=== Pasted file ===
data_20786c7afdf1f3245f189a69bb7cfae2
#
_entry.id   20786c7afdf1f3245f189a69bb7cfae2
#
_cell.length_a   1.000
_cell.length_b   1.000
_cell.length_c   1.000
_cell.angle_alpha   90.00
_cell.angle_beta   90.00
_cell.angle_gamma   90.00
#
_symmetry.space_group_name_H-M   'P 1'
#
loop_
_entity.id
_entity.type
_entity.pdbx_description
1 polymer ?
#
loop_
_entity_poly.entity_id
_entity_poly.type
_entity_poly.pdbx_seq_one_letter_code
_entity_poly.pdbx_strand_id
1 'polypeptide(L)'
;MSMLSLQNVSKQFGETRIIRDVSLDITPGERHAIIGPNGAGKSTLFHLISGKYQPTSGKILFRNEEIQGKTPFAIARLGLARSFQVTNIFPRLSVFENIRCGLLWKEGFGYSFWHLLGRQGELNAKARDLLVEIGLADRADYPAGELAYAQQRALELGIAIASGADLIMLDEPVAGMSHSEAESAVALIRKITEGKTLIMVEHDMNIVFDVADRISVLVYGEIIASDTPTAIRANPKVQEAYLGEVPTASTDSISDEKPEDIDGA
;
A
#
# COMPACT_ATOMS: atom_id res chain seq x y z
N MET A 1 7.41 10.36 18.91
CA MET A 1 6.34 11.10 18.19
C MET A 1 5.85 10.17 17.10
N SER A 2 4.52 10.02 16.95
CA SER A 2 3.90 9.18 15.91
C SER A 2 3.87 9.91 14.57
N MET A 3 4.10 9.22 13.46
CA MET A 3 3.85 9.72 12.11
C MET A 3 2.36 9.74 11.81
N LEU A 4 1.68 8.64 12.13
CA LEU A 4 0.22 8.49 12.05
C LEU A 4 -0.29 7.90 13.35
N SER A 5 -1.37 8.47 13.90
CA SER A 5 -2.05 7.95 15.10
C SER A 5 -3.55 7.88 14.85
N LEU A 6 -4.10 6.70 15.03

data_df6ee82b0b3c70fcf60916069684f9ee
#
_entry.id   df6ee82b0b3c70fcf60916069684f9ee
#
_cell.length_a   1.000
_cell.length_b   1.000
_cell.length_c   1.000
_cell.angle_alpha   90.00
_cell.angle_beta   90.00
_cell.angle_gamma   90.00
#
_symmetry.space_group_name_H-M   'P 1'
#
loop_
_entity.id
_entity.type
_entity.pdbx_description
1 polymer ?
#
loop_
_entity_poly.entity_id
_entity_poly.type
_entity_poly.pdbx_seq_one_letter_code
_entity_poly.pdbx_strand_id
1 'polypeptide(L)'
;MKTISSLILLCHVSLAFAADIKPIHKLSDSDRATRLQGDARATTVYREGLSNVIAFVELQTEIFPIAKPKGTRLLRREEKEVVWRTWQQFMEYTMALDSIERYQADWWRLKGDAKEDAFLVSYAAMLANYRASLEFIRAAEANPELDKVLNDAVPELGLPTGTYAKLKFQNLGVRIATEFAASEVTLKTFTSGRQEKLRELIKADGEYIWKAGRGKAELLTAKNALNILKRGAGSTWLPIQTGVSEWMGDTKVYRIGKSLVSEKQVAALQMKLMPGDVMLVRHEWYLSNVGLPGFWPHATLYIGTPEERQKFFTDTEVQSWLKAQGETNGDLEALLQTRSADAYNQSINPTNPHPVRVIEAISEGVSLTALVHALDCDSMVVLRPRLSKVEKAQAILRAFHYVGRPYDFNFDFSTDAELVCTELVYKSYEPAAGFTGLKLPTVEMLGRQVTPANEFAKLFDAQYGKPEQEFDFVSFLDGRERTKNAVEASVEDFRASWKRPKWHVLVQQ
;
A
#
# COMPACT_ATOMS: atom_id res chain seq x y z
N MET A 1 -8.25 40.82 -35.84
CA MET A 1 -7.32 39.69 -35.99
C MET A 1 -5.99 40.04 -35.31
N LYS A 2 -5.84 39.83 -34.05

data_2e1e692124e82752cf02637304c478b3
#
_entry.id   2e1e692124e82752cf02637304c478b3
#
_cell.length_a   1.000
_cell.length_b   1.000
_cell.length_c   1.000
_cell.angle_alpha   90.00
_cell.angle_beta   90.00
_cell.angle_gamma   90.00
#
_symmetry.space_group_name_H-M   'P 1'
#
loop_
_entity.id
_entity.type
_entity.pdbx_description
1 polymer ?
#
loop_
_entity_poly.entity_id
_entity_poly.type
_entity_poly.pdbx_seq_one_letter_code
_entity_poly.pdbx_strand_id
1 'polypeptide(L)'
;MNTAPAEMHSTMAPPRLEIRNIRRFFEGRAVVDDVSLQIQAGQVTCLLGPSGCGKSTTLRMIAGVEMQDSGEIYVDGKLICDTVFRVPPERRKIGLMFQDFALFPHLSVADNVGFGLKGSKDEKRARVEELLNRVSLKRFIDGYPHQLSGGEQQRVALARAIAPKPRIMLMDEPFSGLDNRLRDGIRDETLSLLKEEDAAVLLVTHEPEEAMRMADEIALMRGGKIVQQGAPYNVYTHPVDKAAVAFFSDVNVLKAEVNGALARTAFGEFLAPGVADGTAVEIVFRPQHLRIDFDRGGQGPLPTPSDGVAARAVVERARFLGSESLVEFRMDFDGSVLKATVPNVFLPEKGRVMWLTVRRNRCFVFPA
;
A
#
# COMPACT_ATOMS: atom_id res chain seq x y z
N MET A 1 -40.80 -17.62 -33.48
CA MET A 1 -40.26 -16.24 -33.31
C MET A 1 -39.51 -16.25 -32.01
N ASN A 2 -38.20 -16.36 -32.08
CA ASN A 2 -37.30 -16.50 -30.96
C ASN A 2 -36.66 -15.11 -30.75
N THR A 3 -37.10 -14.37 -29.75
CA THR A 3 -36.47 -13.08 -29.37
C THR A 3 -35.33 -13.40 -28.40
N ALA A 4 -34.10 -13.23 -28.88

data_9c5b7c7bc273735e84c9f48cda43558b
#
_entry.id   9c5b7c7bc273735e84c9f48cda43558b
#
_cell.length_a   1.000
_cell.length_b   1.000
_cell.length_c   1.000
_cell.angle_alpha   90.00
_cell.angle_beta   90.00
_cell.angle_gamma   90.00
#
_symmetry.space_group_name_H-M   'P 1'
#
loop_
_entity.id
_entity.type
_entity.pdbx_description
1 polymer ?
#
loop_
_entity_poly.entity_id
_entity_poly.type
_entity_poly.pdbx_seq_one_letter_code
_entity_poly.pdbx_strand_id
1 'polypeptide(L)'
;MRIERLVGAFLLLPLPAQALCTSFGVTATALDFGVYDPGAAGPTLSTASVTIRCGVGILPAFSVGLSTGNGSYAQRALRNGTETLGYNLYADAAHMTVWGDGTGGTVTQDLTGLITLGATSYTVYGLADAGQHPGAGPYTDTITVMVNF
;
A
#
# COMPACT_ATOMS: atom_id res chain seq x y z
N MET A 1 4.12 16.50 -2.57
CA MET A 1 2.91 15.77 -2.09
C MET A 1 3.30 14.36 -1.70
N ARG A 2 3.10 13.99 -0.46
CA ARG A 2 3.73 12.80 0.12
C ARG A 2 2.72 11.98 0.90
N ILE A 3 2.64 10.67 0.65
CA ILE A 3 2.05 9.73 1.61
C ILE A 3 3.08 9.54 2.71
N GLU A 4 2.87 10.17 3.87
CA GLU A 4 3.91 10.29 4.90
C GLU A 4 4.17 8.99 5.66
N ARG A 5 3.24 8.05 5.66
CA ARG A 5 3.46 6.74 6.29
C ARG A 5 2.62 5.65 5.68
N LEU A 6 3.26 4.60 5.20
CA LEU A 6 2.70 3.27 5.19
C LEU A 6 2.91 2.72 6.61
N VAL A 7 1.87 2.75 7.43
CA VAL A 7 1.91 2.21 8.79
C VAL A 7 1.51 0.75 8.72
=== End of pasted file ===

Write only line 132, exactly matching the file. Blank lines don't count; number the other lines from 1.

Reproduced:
_symmetry.space_group_name_H-M   'P 1'